I have often mentioned Octavio Paz’ observations about the contrast in Mexican and American approaches to building and maintaining important institutional constructs. He states that Mexicans in power tend to throw out previous ideas and creations and replace them with new ones sometimes because the old ones are old and the new ones are new.
As a traveler in Mexico, I have witnessed a lot of changes in the way people-traffic is handled and yet, I mostly do not see that things have improved. It appears that doing things differently is more a result of a new regime in power.
Paz does not see that being the overriding tendency in the United States as practices and organizational creations tend to be regarded more as subjects for improvements, adjustments and reinterpretation. We can say that relatively speaking, our Constitution has hardly been changed since it was first adopted with its Bill of Rights amendments while the Mexican Constitution is changed every time a new government is seated.
Universal health care has become an issue of utmost importance in the country and is defining a large part of the 2020 election. Poll after poll shows this issue to be among the top 3 that also include the economy and the safety of Americans abroad and at home.
The Affordable Care Act (ACA) of 2010 represents the first successful attempt to create a comprehensive health insurance system that, with the right adjustments, can truly become a universal health care support mechanism able to include all Americans. Because of the political reality of our time, the ACA was designed as a public/private partnership that involved the federal government and insurance companies.
The fact that the ACA is currently a political football and a victim of an administration and politicians that want to do away with it does not take away its conceptual and practical value to a country still looking for solutions in the area. Those on the Right that want us to return to a private insurance system and those on the Left wanting “Medicare for All” personify both a leap backwards to how things were and a leap forward to unbroken ground that is the public option only.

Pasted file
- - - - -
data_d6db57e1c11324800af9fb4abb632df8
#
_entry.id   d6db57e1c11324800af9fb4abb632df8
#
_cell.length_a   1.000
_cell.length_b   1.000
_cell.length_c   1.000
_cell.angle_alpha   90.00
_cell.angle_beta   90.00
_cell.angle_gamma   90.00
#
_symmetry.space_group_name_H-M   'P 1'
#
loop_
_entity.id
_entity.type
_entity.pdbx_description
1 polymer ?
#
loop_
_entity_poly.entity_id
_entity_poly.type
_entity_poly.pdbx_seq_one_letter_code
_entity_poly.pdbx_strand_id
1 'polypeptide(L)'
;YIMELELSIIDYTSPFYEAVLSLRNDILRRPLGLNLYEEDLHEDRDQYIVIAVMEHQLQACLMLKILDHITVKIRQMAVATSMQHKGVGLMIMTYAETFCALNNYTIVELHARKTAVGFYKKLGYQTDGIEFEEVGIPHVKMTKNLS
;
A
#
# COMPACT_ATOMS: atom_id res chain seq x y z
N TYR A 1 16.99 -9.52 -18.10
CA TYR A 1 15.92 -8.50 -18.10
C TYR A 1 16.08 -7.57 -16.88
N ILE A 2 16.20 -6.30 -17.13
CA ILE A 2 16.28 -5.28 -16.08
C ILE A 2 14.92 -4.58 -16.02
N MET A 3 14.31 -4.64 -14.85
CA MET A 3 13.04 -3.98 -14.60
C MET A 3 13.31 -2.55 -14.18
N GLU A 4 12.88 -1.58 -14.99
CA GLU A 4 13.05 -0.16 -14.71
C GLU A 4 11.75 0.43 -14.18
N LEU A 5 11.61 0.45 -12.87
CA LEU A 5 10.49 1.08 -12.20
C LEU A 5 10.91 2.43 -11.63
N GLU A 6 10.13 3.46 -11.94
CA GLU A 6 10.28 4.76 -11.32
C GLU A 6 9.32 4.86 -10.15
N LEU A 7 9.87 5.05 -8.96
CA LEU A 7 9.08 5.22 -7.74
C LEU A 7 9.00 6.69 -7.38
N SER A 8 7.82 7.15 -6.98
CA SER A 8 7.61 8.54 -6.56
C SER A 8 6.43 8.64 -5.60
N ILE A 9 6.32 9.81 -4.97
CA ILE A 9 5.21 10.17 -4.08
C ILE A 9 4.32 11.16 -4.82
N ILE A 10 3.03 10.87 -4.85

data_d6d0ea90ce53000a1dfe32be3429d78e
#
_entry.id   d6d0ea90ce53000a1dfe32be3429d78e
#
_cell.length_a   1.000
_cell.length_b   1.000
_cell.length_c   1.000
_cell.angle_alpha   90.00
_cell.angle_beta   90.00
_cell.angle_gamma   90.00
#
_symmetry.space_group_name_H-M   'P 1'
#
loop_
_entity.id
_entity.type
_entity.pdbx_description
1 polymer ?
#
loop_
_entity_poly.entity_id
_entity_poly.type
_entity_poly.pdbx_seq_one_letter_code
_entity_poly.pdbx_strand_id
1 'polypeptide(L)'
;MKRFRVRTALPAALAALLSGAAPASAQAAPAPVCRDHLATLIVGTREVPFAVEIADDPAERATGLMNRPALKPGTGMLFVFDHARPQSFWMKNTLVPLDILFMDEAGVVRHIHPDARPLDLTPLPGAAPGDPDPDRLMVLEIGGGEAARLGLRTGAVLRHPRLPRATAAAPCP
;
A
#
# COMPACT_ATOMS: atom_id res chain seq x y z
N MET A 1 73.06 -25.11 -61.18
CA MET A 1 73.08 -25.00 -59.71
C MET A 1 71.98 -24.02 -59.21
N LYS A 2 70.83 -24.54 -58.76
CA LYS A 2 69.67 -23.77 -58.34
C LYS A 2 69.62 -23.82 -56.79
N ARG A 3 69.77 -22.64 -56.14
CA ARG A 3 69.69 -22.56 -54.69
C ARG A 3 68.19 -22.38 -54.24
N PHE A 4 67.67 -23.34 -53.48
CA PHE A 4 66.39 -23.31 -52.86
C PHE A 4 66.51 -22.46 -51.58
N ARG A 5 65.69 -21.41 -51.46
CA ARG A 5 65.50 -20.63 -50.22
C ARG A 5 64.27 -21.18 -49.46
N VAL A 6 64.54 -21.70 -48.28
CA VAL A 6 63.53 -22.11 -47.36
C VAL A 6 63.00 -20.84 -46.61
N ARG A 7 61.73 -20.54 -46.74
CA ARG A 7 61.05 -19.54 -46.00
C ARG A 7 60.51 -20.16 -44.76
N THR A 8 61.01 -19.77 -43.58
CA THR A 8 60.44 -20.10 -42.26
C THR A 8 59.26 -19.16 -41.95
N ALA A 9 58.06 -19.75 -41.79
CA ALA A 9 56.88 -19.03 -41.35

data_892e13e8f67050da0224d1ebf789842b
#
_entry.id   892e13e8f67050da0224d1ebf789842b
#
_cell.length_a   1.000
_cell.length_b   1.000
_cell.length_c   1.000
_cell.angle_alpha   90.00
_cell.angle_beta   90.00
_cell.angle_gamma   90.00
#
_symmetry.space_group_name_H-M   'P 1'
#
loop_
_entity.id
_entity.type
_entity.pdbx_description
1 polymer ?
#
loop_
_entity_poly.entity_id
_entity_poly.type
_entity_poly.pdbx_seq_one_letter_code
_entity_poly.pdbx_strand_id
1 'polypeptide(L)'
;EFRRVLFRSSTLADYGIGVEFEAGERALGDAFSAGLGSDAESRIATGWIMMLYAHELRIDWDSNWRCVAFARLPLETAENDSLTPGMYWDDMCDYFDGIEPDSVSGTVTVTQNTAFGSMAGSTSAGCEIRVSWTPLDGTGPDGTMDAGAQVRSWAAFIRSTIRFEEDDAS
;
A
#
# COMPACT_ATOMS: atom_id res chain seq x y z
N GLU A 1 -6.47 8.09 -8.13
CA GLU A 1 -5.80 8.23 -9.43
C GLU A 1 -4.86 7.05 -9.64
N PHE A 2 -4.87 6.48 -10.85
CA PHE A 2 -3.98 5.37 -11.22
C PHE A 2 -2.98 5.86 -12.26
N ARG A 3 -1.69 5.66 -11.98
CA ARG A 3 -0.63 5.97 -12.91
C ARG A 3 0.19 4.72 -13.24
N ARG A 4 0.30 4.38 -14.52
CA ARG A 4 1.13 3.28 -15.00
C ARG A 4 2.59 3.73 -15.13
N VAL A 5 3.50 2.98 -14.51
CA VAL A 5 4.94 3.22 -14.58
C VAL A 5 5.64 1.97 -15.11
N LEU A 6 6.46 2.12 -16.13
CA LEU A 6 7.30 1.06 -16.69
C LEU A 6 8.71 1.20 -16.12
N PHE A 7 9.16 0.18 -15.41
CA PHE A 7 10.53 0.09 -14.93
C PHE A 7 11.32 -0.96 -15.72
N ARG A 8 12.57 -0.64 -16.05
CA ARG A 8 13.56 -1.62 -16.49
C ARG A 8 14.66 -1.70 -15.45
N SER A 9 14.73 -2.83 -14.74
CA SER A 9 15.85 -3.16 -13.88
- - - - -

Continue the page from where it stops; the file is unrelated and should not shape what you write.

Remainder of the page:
I do not know that either of these approaches are the “American Way.” This is because health care benefits have historically come as a result of incremental changes.
From the Civil War to Presidents Teddy Roosevelt, Franklin D. Roosevelt, Harry S. Truman, Lyndon B. Johnson, Richard M. Nixon, Bill Clinton and Barack Obama there have been efforts to bring about elements of a universal health care system with few results and a lot of failures. Among the notable successes were the Great Society’s Medicare and Medicaid in 1965, Clinton’s Children’s Health Insurance Program (CHIP) in 1997 and the Affordable Care Act, a culmination of the work on the part of a number of Presidents and both Republican and Democratic Parties.
In the effort to get the Affordable Care Act passed, the public option in the plan was jettison. It was deemed a step too far at the time and not politically viable.
Going backwards to an exclusive private insurance option is not a winning choice. Going forward to an exclusively federal insurance system like “Medicare for All” looks attractive, but is it timely?
If we are to use the time-honored approach of incremental change, what should be the next step? This question is probably the most important given the fact that because of our political climate, health care insurance is broken and needs to be fixed.